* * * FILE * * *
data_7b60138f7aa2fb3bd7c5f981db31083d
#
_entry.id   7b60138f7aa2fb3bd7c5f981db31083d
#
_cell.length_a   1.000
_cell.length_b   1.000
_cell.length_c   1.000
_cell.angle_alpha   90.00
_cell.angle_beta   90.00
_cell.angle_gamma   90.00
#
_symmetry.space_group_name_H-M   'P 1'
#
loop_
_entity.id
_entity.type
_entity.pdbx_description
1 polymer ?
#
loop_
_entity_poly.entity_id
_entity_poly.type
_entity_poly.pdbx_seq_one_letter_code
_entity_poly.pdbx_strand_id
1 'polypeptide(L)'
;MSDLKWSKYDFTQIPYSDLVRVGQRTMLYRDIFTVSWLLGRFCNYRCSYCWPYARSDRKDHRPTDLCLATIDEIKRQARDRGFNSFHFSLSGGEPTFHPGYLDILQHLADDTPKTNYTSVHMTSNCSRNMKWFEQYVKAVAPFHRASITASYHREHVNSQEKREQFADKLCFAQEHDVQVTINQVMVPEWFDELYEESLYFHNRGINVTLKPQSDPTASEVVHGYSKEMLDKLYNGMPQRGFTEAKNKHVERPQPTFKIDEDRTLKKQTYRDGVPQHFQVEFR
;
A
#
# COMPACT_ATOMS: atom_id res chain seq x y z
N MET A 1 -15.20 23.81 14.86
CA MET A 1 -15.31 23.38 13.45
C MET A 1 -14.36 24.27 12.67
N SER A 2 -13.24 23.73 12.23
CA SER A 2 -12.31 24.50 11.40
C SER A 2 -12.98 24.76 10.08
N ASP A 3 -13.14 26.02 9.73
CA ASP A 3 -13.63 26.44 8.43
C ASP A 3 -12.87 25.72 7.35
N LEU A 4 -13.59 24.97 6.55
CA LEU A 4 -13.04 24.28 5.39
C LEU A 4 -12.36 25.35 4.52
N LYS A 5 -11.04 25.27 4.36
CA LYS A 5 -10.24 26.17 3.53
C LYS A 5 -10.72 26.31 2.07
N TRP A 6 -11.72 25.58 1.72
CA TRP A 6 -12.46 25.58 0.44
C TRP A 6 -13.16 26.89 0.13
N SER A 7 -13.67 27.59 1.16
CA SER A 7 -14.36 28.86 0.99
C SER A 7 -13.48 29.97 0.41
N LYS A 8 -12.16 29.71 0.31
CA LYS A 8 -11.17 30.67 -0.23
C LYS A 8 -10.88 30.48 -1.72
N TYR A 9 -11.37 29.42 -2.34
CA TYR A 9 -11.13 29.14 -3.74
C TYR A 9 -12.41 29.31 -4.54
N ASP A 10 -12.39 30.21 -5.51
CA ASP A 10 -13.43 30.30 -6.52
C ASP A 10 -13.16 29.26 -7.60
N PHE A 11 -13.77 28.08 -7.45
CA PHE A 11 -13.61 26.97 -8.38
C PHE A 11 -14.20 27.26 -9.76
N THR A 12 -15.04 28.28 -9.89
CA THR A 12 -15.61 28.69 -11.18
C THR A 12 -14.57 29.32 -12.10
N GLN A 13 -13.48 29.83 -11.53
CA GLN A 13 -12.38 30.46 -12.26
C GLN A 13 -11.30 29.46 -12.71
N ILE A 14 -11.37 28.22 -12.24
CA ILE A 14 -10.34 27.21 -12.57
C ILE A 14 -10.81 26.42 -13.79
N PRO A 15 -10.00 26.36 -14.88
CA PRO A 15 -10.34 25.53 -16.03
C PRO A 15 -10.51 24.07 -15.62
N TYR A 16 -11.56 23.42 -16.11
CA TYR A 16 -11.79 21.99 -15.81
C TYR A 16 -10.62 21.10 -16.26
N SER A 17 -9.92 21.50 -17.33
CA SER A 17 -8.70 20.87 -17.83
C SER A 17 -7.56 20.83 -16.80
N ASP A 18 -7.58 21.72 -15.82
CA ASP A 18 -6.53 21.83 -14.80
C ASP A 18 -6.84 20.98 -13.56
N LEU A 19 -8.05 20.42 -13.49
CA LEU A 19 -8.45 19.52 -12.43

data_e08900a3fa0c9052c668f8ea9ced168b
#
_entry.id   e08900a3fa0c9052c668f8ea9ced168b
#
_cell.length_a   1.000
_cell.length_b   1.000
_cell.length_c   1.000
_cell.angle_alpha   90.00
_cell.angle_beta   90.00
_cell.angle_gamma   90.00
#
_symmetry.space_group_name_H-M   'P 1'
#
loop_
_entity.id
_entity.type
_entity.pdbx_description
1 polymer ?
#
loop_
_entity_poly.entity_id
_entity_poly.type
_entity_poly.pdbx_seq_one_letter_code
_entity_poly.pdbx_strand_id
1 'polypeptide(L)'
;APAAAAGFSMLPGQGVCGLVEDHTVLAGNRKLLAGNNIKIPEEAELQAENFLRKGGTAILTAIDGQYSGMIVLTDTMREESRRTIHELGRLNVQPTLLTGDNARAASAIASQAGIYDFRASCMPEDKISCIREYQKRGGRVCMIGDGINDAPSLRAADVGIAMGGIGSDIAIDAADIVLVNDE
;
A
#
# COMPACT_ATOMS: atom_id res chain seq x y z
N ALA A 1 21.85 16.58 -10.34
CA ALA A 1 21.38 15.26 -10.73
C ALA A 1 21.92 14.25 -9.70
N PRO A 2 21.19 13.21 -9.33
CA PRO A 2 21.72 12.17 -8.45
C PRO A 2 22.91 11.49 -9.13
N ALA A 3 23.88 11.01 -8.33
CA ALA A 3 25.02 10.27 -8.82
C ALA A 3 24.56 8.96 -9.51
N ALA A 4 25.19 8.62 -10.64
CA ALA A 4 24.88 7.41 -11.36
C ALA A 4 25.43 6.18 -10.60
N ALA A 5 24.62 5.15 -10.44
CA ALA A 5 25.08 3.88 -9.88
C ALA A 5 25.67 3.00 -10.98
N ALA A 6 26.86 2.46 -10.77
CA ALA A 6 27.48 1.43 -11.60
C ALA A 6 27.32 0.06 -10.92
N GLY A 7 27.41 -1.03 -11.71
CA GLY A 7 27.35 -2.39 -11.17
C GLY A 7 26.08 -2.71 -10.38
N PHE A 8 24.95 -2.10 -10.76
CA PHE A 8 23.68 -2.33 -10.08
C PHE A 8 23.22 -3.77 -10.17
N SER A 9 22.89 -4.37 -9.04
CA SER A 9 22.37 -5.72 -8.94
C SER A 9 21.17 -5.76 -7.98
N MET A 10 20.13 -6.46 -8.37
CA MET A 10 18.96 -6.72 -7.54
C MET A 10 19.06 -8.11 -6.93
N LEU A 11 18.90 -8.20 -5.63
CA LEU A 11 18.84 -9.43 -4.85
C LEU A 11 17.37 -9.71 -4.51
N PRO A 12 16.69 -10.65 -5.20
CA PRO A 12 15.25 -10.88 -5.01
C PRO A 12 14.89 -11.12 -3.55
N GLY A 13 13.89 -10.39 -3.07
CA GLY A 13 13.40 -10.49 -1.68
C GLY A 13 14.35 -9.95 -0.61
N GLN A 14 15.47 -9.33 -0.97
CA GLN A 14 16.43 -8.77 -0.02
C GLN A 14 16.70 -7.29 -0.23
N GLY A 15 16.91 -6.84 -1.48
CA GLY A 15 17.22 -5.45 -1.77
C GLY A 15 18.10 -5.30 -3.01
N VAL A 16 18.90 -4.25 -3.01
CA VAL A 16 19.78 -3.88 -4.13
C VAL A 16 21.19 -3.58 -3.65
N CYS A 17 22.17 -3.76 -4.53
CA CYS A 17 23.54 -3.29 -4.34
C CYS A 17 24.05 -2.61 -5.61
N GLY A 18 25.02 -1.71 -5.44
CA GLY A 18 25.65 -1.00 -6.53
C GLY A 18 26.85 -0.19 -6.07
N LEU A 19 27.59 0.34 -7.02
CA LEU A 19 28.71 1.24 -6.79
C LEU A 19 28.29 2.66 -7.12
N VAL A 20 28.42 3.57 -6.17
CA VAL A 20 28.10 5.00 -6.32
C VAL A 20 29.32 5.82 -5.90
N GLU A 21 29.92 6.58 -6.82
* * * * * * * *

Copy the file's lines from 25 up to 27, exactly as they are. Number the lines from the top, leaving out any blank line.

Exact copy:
1 'polypeptide(L)'
;MSDLKWSKYDFTQIPYSDLVRVGQRTMLYRDIFTVSWLLGRFCNYRCSYCWPYARSDRKDHRPTDLCLATIDEIKRQARDRGFNSFHFSLSGGEPTFHPGYLDILQHLADDTPKTNYTSVHMTSNCSRNMKWFEQYVKAVAPFHRASITASYHREHVNSQEKREQFADKLCFAQEHDVQVTINQVMVPEWFDELYEESLYFHNRGINVTLKPQSDPTASEVVHGYSKEMLDKLYNGMPQRGFTEAKNKHVERPQPTFKIDEDRTLKKQTYRDGVPQHFQVEFR
;